Common doubling combinations from the Broadway doubling list

May 25, 2009

The most popular thing on my website is the Woodwind doubling in Broadway musicals page, which brings in visitors from around the world. I’ve even been lucky enough to hear occasionally from major woodwind doublers who are working on Broadway.

I thought it might be interesting to take a look at the most common combinations of instruments called for. I’m including a table at the end of this post that shows every combination that occurs 10 or more times on the current version of the list. The first column numbers the rows for convenience in referring to specific data; the second column indicates how many times that particular combination occur.

Six of the top seven “combinations” are actually “straight” books, calling for only a single instrument (or multiple instruments within the same family, such as flute plus piccolo). The fifth most common “combination” on my list is a question mark, which indicates that I know (or have reason to believe) that a reed book exists, but don’t have specific information on the instruments required.

The most common “straight” book is clarinet only (I use “clarinet” on the list to mean B-flat or unspecified clarinet, and “clarinet in A” when I know that is what is used). If you include lines 13 and 14, which call for clarinet plus bass clarinet, or B-flat clarinet and A clarinet, the total count of clarinet-only books is 399. This would seem to imply that if you play only a single instrument and want to work in musical theater, then clarinet may be the best option. However, this fails to take into account a number of other things—for one example, it seems to me that “straight” books have become less common as pit orchestras have shrunk, so clarinet-only players may be less employable in theater now than they once were.

Bassoon alone comes in second, followed by flute only and oboe only, though if flute-plus-piccolo and oboe-plus-English-horn books are included in the counts, they each outnumber the straight bassoon books. Straight saxophone books are relatively rare, with 19 alto-only books and 16 tenor-only. No combination of multiple saxophones occurs more than 10 times, unless it also includes other woodwinds.

The most common true doubling book is piccolo, flute, clarinet, and alto saxophone, with 80 occurences. Another 184 doubling books are subsets of this group of instruments. Adding tenor saxophone to the group adds 110 more books.

Doubling combinations with oboe/English horn most often use clarinet and/or tenor saxophone, totaling 69 books.

The most common low reeds book is clarinet, bass clarinet, and baritone saxophone (27 books); adding bassoon and/or flutes adds more possibilities for the low reeds player.

Among the “rarer” instruments, alto flute is the only one that appears on this list, though it appears with relative frequency in the full list. Its infrequency here is because it is used in such widely varying combinations of instruments. Its appearance here (line 50) is as part of a straight book with flute and piccolo.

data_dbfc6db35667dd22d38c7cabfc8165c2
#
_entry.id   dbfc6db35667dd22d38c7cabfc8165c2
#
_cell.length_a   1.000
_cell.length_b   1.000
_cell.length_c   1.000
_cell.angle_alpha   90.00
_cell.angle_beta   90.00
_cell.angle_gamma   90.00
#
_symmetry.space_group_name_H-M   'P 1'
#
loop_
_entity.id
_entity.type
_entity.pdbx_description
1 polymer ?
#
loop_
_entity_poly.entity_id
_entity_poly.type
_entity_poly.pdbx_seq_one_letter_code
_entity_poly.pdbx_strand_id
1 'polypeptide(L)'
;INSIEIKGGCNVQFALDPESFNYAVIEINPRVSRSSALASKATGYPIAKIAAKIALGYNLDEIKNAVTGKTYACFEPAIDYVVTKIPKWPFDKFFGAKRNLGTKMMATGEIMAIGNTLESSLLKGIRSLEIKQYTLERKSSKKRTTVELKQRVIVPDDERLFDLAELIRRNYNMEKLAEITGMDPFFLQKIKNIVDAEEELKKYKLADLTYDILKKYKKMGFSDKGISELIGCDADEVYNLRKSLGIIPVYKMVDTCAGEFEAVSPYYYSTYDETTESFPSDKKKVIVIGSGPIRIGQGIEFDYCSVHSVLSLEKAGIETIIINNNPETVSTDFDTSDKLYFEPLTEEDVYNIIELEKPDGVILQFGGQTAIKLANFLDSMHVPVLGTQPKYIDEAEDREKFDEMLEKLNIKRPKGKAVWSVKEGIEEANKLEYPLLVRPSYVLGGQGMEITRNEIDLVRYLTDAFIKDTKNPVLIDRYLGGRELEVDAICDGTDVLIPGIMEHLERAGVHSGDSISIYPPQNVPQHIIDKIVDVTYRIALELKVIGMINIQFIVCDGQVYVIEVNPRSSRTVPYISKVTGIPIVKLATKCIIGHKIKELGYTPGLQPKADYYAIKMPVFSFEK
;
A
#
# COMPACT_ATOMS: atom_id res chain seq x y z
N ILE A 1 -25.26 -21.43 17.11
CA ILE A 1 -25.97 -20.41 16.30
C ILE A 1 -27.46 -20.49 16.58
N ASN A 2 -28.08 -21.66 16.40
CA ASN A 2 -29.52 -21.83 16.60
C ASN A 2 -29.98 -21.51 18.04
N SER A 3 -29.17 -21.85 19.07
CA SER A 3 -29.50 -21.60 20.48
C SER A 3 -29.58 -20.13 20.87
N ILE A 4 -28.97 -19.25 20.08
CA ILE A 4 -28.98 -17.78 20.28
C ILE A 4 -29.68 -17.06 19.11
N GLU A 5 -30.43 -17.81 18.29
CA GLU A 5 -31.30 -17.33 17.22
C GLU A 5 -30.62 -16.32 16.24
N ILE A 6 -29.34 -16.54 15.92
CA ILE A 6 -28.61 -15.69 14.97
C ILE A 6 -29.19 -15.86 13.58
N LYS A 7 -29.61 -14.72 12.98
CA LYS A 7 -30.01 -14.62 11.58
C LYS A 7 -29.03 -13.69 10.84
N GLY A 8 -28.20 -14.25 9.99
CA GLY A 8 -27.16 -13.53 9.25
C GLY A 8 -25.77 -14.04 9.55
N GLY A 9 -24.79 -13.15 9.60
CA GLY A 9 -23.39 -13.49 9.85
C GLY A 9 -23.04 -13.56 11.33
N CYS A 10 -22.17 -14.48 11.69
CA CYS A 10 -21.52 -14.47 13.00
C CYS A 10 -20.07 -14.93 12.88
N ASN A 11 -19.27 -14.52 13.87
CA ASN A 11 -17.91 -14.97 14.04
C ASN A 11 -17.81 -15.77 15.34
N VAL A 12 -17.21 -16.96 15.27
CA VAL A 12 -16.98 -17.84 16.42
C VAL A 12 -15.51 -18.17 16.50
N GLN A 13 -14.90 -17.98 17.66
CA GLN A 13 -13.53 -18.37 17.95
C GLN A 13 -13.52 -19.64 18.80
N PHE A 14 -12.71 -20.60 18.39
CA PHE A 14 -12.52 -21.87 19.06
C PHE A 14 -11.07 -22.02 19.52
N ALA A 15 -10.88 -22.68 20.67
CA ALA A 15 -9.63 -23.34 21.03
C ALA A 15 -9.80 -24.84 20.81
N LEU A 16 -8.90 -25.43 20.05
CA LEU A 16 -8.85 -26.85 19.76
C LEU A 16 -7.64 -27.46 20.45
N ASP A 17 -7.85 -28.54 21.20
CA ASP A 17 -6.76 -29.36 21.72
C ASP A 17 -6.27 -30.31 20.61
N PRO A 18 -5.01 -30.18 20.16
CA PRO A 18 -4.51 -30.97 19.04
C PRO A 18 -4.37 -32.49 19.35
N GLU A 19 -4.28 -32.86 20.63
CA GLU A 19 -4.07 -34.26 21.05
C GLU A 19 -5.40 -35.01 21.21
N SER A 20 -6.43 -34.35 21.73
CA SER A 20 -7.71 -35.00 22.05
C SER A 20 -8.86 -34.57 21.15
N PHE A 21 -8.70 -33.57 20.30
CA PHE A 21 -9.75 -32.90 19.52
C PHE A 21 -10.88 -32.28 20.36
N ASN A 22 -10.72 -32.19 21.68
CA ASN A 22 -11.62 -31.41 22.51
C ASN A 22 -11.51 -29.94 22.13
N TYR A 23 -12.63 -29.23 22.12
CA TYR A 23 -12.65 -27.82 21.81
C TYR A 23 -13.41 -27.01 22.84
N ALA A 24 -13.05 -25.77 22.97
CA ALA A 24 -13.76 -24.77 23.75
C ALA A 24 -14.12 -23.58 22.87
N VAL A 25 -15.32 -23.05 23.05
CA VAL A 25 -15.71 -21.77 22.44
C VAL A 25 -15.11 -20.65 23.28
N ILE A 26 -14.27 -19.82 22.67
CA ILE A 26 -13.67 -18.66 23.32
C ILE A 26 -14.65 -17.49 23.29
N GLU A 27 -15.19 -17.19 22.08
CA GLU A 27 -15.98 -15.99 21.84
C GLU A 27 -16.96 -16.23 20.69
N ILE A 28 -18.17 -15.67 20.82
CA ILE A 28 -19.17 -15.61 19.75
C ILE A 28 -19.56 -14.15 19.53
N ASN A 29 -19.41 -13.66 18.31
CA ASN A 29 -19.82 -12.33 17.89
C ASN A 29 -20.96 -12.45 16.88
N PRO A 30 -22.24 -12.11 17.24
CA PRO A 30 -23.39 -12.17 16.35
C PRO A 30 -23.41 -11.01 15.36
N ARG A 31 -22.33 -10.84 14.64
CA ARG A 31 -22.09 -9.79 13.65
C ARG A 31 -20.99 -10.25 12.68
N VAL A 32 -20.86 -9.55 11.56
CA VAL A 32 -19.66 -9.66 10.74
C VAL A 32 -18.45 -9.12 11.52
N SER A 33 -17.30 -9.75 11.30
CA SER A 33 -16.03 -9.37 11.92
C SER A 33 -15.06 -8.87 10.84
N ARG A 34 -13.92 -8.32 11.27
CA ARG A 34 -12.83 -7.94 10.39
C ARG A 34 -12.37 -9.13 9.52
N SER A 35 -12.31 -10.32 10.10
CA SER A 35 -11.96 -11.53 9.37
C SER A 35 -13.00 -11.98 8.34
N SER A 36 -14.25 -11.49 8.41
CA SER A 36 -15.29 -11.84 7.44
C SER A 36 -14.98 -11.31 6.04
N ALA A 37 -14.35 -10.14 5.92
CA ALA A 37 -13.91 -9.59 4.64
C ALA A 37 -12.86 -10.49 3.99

Of the 1983 books included here, 616 are doubling books. Of these, fully 584 call for clarinet. 355 call for flute, 266 call for alto saxophone, 182 call for tenor saxophone, 162 call for piccolo, 128 call for bass clarinet, 74 call for baritone saxophone, 69 call for oboe, 59 call for English horn, 33 call for soprano saxophone, and 25 call for bassoon.

# instruments
1. 327 Clarinet
2. 208 Bassoon
3. 202 Flute
4. 181 Oboe
5. 116 ?
6. 104 Piccolo, flute
7. 85 Oboe, English horn
8. 80 Piccolo, flute, clarinet, alto saxophone
9. 65 Flute, clarinet, alto saxophone
10. 55 Clarinet, tenor saxophone
11. 47 Clarinet, alto saxophone
12. 39 Flute, clarinet, tenor saxophone
13. 37 Clarinet, bass clarinet
14. 35 Clarinet, clarinet in A
15. 32 Oboe, English horn, clarinet, tenor saxophone
16. 32 Piccolo, flute, clarinet
17. 27 Clarinet, bass clarinet, baritone saxophone
18. 27 Flute, clarinet
19. 21 Piccolo, flute, clarinet, soprano saxophone, alto saxophone
20. 20 Clarinet, bass clarinet, tenor saxophone
21. 19 Alto saxophone
22. 17 Oboe, English horn, clarinet
23. 17 Clarinet, bass clarinet, alto saxophone
24. 17 Flute, piccolo
25. 16 Tenor saxophone
26. 16 Piccolo, flute, clarinet, tenor saxophone
27. 14 Clarinet, bass clarinet, bassoon, baritone saxophone
28. 14 Flute, clarinet, bass clarinet
29. 14 Flute, clarinet, bass clarinet, tenor saxophone
30. 13 Piccolo, flute, alto saxophone
31. 12 Flute, clarinet, soprano saxophone, alto saxophone
32. 11 Clarinet, baritone saxophone
33. 11 Clarinet, bassoon, baritone saxophone
34. 11 Flute, clarinet, bass clarinet, alto saxophone
35. 11 Flute, clarinet, bass clarinet, bassoon, baritone saxophone
36. 10 Oboe [optional], English horn [optional], clarinet, tenor saxophone
37. 10 Oboe, clarinet, tenor saxophone
38. 10 Piccolo, flute, alto flute

Comments

  1. […] of crazy doubling situations, from what I’ve seen, are in the woodwind section – From bretpimentel.com, who has an awesome table (and LIST!!) of Broadway woodwind doublings, the one that stuck out to me […]

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